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I did check to be sure the coils were all level, and yes, I did have to use a few shims (washers worked well). The Megapot I'm using has a nice flat bottom, so I can get good contact all the way across. I didn't have any problems with the coils bending - each turn of the coil is supported at three points spaced 120 degrees apart.
I will say that this idea might not work as well for a stove with a thinner top. The stainless top I had is very stiff - all I had to do was support the three pieces around the edges and they were plenty strong and stiff enough to hold the load without bending. The load goes from the coils to the drip pans to the stainless steel pieces to the steel frame. I was able to use small screws (#8-32) because none of the screws is weight bearing, they only hold things together with the weight being carried by steel tubing stacked on top of steel tubing. It turned out to be a bit of a kludge because I had originally designed it to have three layers (the bottom two 1 inch tubing and the top 3/4 inch) but then decided I needed more height to keep the heat away from the wiring, so I tacked another layer of tubing onto the bottom. I might have built it a little differently if I had known that beforehand, and it certainly would have been different if I had a welder. But it's "good enough for government work".
 
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DeafSmith

DeafSmith

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I just came across these pictures of the finished unit and realized I never uploaded them.

The first two pictures show the cart I built for Stovezilla.

Stovezilla and cart 001.jpg

Stovezilla and cart 004.jpg

This one shows the stalk attached to the back with the 240 volt switch box with on/off handle - the GFCI is a spa panel which is at the far end of the 240 volt cord where it plugs into the receptacle (not shown). The orange 120 volt extension cord piled up on top of the stalk is used only for the pump.

Stovezilla and cart 002.jpg

This is from the back side of the stalk. The 240 volts plugs into the blue box on top and is then wired through the bottom of that box into the top of the switch box just beneath it. The bottom box with the toggle switch and two receptacles is for 120 volts only - the bottom receptacle is switched and is used for the pump - the top one is not switched and I use it for a fan underneath the cart to keep the bottom of the stove cool - probably not really needed, but makes me feel better.

Stovezilla and cart 006.jpg

This shows the plumbing mounted to one end of the cart. What looks like a metal strip just above the valves is actually the edge of a big sheet metal shield over the top of the pump to keep spills away from the motor. I put in two ball valves with plans to use them both - now I only use one, but the other one is handy for a bleed valve in case I lose prime.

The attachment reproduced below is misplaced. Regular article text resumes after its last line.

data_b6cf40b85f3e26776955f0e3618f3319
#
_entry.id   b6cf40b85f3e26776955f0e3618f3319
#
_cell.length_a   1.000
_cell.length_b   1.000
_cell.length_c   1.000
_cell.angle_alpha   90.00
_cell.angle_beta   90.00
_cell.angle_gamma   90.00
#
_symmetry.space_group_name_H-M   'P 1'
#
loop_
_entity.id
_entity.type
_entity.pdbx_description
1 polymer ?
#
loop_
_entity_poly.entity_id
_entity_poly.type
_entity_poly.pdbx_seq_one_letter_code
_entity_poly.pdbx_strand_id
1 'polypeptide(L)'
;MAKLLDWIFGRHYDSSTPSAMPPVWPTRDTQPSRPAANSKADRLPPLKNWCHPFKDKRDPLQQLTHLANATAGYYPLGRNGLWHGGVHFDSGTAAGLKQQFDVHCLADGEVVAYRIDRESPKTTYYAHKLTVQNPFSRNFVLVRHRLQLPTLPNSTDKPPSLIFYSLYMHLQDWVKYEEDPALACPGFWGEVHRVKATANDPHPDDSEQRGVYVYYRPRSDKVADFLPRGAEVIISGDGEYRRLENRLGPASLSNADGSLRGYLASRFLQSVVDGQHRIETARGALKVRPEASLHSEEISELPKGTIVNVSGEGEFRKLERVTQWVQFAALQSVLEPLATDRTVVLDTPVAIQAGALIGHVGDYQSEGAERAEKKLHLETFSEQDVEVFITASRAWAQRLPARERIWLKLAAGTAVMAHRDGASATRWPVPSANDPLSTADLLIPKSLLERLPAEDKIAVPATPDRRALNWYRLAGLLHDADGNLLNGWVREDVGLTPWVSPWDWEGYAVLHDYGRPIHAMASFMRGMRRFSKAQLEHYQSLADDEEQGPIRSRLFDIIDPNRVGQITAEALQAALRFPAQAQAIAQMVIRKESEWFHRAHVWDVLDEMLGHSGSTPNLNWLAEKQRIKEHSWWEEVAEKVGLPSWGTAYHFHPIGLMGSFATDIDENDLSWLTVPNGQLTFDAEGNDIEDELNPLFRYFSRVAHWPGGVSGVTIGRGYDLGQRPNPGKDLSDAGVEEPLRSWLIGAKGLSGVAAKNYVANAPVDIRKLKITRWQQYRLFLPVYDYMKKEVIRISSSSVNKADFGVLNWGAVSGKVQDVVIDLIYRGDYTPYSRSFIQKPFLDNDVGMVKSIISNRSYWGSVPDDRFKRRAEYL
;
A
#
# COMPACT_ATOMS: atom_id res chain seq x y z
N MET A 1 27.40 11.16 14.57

Stovezilla and cart 007.jpg

I have wheels on the bottom of the cart so I can move it close to my table to drain the mash tun, move it away a couple of feet to boil, then move it a couple of feet more so it is close to the sink to use my immersion chiller. I also put 4 wheels (leftovers from a scrapped chair) on the end of the cart opposite the pump. This allows me to remove the stalk and electric boxes (just attached with 2 wing nuts), lift the stove off the cart, then upend the cart - its much easier to roll around and store on end than flat as in the pictures.

I've done two all-grain brews on this and it works very nicely - no trouble at all getting 7 1/2 gallons up to a boil and maintaining it (I have to turn it down a bit during the boil). It's nice to have infinite degrees of control on all three burners. The only problem I've had is that the burners accumulate moisture inside and will trip the GFCI when I first turn it on, so I have to bypass the GFCI for about 10 minutes to bake out the moisture (I don't do anything else with the stove during this period - only start brewing after I've reenabled the GFCI). I simply put a normal 30 amp breaker in the spa panel right next to the GFCI breaker and wired the two outputs together. I can use either breaker, but not both at the same time, of course.
 

onthekeg

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Dude, you got it figured out! I love the ingenuity, and you have skilz with the framework underneath.
I know you can't rest now, you have more to do!
Put elements in the kettle!
 

chipsah

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Kinda funny that stovezilla looks like Mickey Mouse...

Good job man, one of the most original ideas I've seen in a while (yeah, I know you sorta borrowed the idea).
 
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DeafSmith

DeafSmith

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This is insane and awesome
Definitely insane - if I had realized how much work that was going to be, I wouldn't have done it. But I'm glad I did - it really works well!

Dude, you got it figured out! I love the ingenuity, and you have skilz with the framework underneath.
I know you can't rest now, you have more to do!
Put elements in the kettle!
But those elements aren't water proof! :eek: Or if you mean water heater type elements, I'm limited by the current I can pull - already pulling 23.3 amps from a 30 amp circuit with all burners on high.

HAHA just now saw this for the first time! Great stuff.
Thanks.

Kinda funny that stovezilla looks like Mickey Mouse...

Good job man, one of the most original ideas I've seen in a while (yeah, I know you sorta borrowed the idea).
Mickey Mouse - LOL. I never thought about that, but now that you mention it........